As we left and the bus was at the end of the road, little Mariam and Sylvia ran the entire distance to stop the bus – to tell us that Mariam was out of ARVs. Since Sylvia was also sick with TB, we climbed them on board to take them back with us to the Masaka clinic to get lunch and medicine. I have never seen two tiny  girls eat so much! They have very little food at their house. But Mariam is doing well – and their lives have improved tremendously.

We also had many meetings with political leaders while in Uganda and have planned the advocacy course for the next year. Donor dollars are scaling back and there is a consensus all around that countries with heavy HIV/AIDS burdens must contribute more of their own dollars to the effort. We will lobby the Ugandan Parliament to contribute more.

AHF Uganda Cares is a marvel to behold — a systematic healthcare and advocacy operation that both provides service in big numbers but has never lost the personal and gentle touch for the human being — for the lost child. We are not only saving lives, but changing lives.

Our ART-aiders - expert patient advocates

Dr. Mina, Albert, Herb and Adela at the Kampala Owina marketplace clinic

The marketplace is incredible.

Our Uganda Cares bus with our fabulous staff driver - Jacob

Adela, me and Dr. Salami at the Equator line

Our newest Africa doc, Dr. Salami, from Nigeria

A group pre-test counseling group nimbly using the main entrance to the clinic

Albert on the playground

Our dedicated staff.

Walking up the road to Mariam's house.

Mariam remembered Herb from our D.C. lobbying week last year

Grace assessing that Sylvia had malaria

Mariam and Albert

Sylvia ran into the trees and brought me back a gift of 3 beautiful avocados

Adela with Sylvia, jjaja and Mariam

This boy was playing and splashing in the mud at the end of Mariam's road.

AHF Masaka Healthcare Center lab.

HIV medic dispensing meds.

Welcome to Uganda

Welcome to Uganda

Masaka Healthcare Center
Uganda Cares - Africa 2011 Photo Gallery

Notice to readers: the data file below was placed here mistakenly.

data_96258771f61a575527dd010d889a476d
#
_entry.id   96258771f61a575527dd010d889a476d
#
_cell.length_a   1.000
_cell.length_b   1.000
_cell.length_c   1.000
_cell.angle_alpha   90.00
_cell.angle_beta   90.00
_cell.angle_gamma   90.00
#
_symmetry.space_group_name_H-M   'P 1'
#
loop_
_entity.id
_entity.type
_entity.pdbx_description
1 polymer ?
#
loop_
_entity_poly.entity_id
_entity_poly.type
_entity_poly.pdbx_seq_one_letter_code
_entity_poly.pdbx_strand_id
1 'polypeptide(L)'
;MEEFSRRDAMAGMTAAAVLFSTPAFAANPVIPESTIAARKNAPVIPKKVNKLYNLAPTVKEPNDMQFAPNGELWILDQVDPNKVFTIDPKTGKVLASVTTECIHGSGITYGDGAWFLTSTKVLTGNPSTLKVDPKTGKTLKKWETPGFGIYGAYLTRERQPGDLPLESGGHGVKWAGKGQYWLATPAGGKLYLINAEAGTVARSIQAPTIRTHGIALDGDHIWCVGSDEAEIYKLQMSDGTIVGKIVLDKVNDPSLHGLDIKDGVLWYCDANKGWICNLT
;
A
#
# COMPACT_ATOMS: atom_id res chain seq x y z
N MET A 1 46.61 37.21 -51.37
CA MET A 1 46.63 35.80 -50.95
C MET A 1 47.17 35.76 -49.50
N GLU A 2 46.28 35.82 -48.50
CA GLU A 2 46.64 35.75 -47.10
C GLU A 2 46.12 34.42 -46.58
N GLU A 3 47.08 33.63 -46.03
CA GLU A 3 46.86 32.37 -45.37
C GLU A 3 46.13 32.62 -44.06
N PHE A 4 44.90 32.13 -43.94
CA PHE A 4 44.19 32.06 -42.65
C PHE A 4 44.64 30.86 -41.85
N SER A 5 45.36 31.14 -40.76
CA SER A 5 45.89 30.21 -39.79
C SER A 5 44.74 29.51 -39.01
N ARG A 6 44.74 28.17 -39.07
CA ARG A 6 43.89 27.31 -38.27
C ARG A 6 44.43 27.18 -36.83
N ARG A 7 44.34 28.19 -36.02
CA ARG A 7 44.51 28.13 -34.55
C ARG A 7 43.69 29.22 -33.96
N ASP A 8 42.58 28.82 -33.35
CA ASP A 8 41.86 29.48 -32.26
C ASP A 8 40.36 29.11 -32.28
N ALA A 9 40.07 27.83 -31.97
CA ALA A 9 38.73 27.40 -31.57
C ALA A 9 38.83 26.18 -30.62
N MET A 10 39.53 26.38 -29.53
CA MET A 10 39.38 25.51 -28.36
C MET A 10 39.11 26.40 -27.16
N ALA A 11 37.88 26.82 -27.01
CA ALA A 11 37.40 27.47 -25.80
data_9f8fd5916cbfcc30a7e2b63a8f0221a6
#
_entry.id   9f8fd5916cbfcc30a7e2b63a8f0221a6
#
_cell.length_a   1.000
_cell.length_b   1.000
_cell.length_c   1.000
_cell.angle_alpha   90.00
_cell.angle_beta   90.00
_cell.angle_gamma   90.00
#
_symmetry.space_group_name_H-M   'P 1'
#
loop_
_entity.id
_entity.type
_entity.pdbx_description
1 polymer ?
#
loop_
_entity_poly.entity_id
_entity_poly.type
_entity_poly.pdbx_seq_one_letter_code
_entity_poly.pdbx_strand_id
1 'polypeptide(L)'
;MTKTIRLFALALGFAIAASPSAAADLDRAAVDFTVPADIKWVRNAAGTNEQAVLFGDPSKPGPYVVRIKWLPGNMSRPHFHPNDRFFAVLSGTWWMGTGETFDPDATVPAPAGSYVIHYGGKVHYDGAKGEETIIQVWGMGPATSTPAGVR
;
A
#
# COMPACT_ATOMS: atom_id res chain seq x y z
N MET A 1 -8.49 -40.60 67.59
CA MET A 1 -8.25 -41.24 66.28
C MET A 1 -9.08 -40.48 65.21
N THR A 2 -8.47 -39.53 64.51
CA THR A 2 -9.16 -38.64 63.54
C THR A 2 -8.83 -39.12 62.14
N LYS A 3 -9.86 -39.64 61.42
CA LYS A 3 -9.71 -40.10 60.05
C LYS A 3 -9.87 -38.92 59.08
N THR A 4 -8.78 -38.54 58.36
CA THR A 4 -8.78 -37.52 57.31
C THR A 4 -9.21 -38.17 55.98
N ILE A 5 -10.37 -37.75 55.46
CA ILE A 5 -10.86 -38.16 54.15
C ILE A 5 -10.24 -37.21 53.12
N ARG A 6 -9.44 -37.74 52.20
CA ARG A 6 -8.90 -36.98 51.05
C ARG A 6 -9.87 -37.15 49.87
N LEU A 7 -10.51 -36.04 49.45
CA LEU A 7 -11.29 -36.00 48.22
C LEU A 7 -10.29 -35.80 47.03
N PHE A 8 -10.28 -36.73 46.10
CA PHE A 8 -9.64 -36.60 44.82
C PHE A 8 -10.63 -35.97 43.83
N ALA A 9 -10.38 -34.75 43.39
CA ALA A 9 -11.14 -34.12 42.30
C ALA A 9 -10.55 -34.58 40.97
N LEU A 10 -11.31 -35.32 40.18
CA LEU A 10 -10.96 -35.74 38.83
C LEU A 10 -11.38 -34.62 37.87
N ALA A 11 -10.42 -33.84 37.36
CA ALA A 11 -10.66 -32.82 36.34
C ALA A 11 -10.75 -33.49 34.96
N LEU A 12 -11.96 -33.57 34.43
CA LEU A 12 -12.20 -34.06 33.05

Kenya – April 2011

April 1st, 2011

We arrived in Mombasa in the evening to a wall of moist heat. Very different from Addis Ababa and Kampala. Earlier, I warned Herb and Adela that it would be hot but the humidity was still a surprise for them.

Mkindani Clinic Team

Mkindani Clinic Team

We spent Friday with our prevention programs coordinator, Mary – first making our political calls to the health department and the Mayor. We then made a quick pit stop at Nakumaat (a “Rite-Aid” type store) for a cold ice cream — it was hot! And, continued our visit to our two Mombasa clinics, Mtongwe and Mkindani. We spent much time talking with the staff at both clinics asking them for input on marketing to new clients and kept an ear out for challenges and suggestions. We all really enjoyed that.

At Mkindani, all the staff and volunteers were in red AHF Test and Treat t-shirts which was a warm welcome. In the doctor’s office, pinned on the wall behind his desk was a black and white photocopy of an extremely ill, thin man with a photo next to it of a healthy, happy man. Same guy, 6 months after anti-retroviral treatment initiation. Very powerful. And the doctor, having no other marketing materials,  just typed it up with the header – Treatment Works! and photocopied it. Every patient that comes into his office sees it — they can’t miss it. I loved it.